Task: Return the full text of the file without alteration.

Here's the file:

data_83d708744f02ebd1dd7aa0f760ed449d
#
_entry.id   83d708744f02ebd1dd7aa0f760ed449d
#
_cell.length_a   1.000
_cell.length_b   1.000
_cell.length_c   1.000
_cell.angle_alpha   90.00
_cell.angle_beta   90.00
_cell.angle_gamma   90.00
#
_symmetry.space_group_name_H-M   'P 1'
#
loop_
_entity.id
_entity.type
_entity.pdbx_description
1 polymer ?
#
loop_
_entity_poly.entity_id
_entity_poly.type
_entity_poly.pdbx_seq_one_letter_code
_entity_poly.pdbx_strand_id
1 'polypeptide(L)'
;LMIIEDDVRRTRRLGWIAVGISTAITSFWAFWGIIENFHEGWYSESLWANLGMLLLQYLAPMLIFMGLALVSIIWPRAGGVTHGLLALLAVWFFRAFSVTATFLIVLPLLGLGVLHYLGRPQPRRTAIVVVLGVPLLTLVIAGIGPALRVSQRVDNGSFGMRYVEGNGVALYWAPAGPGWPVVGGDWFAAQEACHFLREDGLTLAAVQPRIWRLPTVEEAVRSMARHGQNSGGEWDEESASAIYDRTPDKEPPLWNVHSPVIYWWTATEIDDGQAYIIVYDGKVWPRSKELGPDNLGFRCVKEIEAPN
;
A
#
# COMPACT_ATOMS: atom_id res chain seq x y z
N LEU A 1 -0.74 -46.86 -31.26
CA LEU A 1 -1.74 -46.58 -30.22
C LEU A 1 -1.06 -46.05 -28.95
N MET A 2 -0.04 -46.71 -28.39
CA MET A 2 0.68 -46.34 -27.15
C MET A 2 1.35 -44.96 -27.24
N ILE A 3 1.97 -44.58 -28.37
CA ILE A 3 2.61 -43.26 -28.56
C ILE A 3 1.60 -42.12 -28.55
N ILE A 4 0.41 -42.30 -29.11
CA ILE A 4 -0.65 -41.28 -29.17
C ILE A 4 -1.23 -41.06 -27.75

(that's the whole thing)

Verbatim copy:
data_83d708744f02ebd1dd7aa0f760ed449d
#
_entry.id   83d708744f02ebd1dd7aa0f760ed449d
#
_cell.length_a   1.000
_cell.length_b   1.000
_cell.length_c   1.000
_cell.angle_alpha   90.00
_cell.angle_beta   90.00
_cell.angle_gamma   90.00
#
_symmetry.space_group_name_H-M   'P 1'
#
loop_
_entity.id
_entity.type
_entity.pdbx_description
1 polymer ?
#
loop_
_entity_poly.entity_id
_entity_poly.type
_entity_poly.pdbx_seq_one_letter_code
_entity_poly.pdbx_strand_id
1 'polypeptide(L)'
;LMIIEDDVRRTRRLGWIAVGISTAITSFWAFWGIIENFHEGWYSESLWANLGMLLLQYLAPMLIFMGLALVSIIWPRAGGVTHGLLALLAVWFFRAFSVTATFLIVLPLLGLGVLHYLGRPQPRRTAIVVVLGVPLLTLVIAGIGPALRVSQRVDNGSFGMRYVEGNGVALYWAPAGPGWPVVGGDWFAAQEACHFLREDGLTLAAVQPRIWRLPTVEEAVRSMARHGQNSGGEWDEESASAIYDRTPDKEPPLWNVHSPVIYWWTATEIDDGQAYIIVYDGKVWPRSKELGPDNLGFRCVKEIEAPN
;
A
#
# COMPACT_ATOMS: atom_id res chain seq x y z
N LEU A 1 -0.74 -46.86 -31.26
CA LEU A 1 -1.74 -46.58 -30.22
C LEU A 1 -1.06 -46.05 -28.95
N MET A 2 -0.04 -46.71 -28.39
CA MET A 2 0.68 -46.34 -27.15
C MET A 2 1.35 -44.96 -27.24
N ILE A 3 1.97 -44.58 -28.37
CA ILE A 3 2.61 -43.26 -28.56
C ILE A 3 1.60 -42.12 -28.55
N ILE A 4 0.41 -42.30 -29.11
CA ILE A 4 -0.65 -41.28 -29.17
C ILE A 4 -1.23 -41.06 -27.75